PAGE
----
UPDATED: 7/18/14 4:06 pm ET
WASHINGTON -- New documents reveal General Motors redesigned faulty ignition switches without changing the part number in more than the 2.59 million small cars at the center of its recall crisis.
Some of those additional vehicles underwent an ignition switch redesign as far back as 2004, GM said in a July 16 letter to regulators that was posted online today by the National Highway Traffic Safety Administration.
In some cases, the part number wasn't changed as would be required. It's possible that the old parts remained in circulation and were used to service vehicles, GM said.
The vehicles identified in the filing are among an additional 7.6 million the company flagged on June 30 for ignition-related issues.
CEO Mary Barra, who took over in January, has been making the case that the automaker's corporate culture regarding safety has changed. Barra has been called before Congress four times this year after it was determined the company waited at least a decade to recall millions of vehicles for ignition switches that could be inadvertently shut off when jarred, cutting power to the engine and deactivating air bags.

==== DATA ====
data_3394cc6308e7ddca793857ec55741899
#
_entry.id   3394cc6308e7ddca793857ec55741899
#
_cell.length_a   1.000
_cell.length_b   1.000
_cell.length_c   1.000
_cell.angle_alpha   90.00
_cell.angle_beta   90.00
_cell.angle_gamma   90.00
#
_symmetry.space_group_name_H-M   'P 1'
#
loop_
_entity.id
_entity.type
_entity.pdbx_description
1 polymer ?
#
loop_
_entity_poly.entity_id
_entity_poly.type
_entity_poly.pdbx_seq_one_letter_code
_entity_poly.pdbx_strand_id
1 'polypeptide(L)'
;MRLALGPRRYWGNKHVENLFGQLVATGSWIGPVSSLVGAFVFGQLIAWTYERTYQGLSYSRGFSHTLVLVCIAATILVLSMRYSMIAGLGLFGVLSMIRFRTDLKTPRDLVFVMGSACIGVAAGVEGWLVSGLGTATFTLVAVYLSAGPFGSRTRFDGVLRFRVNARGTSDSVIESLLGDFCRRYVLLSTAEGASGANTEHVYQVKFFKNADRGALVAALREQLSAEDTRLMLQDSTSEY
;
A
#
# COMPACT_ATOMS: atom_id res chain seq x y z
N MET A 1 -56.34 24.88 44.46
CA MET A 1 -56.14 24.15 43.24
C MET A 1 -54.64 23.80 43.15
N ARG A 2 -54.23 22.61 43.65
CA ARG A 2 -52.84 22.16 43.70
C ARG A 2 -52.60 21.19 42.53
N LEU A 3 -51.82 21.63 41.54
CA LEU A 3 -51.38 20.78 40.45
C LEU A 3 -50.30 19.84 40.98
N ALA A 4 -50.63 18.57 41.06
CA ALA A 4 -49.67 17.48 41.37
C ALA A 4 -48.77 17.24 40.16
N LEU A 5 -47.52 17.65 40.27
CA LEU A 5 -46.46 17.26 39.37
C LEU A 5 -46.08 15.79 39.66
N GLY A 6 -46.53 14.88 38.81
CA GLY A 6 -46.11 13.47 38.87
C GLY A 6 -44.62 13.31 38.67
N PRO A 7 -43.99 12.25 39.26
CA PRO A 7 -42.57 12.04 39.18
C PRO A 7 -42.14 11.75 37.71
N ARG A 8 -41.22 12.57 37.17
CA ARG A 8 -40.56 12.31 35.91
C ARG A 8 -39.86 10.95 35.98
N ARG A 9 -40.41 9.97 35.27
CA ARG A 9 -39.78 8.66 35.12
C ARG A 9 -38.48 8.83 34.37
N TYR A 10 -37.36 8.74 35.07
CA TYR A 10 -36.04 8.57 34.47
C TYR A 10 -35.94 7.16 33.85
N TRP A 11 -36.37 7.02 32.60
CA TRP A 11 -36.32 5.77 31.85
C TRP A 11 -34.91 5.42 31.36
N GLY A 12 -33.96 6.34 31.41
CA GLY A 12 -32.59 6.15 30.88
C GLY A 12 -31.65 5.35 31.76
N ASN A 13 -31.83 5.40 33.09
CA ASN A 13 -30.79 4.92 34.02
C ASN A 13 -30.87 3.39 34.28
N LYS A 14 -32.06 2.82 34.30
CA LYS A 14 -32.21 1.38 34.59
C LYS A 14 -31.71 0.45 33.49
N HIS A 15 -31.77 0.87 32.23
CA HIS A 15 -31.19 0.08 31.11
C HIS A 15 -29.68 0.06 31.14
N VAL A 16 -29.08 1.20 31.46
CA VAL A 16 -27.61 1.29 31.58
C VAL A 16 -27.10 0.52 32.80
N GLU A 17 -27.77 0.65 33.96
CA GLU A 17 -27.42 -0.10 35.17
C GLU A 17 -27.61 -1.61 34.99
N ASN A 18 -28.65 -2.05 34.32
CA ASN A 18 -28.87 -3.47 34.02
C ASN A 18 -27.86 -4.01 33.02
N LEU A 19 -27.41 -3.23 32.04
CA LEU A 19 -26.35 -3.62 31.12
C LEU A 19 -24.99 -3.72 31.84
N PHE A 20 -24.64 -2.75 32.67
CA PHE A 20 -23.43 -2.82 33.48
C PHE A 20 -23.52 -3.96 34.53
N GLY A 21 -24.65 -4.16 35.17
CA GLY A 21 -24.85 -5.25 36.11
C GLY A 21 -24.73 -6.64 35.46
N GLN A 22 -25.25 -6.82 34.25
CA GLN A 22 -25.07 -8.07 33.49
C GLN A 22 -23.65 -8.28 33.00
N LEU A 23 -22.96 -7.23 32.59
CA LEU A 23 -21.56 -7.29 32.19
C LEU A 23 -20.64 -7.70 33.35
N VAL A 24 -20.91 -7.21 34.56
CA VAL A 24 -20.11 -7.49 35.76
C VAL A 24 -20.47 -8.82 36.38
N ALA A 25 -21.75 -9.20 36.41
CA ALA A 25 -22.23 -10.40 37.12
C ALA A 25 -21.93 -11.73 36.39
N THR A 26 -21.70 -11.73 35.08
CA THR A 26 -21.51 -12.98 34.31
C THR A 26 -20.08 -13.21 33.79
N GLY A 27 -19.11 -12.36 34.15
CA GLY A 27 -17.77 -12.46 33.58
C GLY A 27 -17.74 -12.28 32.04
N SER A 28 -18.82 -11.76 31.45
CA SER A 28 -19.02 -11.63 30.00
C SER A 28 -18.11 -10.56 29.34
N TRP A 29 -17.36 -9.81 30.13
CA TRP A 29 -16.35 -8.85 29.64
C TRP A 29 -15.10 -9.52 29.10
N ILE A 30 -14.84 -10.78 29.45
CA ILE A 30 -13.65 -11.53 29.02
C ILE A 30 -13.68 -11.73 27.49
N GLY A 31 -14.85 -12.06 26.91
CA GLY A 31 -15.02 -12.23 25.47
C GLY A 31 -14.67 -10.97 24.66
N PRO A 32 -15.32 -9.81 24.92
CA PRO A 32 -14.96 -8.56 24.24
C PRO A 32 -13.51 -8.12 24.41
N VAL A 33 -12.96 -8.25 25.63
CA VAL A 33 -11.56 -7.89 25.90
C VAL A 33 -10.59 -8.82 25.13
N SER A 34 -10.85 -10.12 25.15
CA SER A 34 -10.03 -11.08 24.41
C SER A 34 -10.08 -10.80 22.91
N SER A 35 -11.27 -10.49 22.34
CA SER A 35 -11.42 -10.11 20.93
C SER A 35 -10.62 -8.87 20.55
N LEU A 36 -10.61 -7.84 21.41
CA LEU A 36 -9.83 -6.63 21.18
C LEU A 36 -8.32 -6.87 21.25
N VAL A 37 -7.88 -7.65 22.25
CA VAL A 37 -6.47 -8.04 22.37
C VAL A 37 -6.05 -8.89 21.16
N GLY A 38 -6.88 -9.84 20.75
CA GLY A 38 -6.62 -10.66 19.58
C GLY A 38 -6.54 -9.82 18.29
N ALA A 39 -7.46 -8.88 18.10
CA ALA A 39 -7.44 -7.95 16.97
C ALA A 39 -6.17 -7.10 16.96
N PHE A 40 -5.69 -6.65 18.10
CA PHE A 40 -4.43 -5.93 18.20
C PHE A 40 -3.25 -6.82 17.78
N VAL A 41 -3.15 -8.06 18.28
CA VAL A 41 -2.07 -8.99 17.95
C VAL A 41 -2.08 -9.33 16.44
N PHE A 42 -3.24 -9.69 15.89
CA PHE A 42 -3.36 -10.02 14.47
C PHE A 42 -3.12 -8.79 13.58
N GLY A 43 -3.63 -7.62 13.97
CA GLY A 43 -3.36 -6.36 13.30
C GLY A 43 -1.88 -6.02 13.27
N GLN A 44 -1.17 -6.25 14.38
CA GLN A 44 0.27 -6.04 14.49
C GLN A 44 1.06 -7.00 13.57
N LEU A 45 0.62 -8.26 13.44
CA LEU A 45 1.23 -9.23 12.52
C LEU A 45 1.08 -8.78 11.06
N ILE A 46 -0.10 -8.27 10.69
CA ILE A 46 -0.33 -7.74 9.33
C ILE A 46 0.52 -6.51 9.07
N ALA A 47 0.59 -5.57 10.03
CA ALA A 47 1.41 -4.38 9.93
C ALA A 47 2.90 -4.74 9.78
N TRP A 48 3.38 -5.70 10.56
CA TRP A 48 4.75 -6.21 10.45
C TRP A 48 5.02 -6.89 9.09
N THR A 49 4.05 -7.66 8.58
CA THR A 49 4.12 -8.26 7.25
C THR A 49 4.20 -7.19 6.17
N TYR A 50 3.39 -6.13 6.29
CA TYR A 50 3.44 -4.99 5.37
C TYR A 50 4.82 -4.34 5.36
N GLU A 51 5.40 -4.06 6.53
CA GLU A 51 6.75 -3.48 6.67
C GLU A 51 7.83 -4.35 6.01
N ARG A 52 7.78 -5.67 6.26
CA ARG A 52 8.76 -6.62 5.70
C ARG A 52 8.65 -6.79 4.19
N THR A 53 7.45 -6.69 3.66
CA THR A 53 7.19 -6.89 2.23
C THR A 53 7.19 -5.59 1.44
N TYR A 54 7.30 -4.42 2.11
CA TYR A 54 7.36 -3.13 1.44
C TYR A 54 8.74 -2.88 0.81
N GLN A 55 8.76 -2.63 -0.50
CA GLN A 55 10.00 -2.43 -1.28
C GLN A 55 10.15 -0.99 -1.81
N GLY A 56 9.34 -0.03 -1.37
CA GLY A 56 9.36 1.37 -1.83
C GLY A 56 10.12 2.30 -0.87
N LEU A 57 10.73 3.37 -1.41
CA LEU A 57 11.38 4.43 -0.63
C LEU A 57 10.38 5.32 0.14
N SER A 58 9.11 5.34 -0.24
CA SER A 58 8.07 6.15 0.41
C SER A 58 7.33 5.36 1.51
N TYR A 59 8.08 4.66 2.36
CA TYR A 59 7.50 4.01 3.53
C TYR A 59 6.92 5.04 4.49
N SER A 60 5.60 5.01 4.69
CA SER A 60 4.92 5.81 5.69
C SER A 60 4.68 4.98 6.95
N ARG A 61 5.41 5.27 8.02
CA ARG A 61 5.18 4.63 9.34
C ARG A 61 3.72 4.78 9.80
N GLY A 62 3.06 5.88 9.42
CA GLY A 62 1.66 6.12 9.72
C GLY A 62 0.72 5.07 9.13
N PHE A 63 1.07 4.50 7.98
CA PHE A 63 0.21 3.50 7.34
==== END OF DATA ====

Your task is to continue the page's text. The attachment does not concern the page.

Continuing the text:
The ignition-switch recall began in February with about 2.59 million cars, including the Chevrolet Cobalt, and has since been expanded to cover at least 10 million vehicles.
As far back as 2003, GM received a complaint of a stalling Pontiac Grand Am and engineering changes were ultimately made to increase the turning force required in the ignition switch for that car, according to the letter.
Similar action was taken for some Chevrolet Malibu and Oldsmobile Alero models, the letter shows.
While the part number was changed in those cases, the old part number was designated as "use," making it possible that the faulty switch was used to fix other vehicles, GM said.
In 2004, an engineering change was made to the Pontiac Grand Prix ignition switch to be consistent with the Malibu and Alero changes. GM didn't change the Grand Prix ignition switch's part number.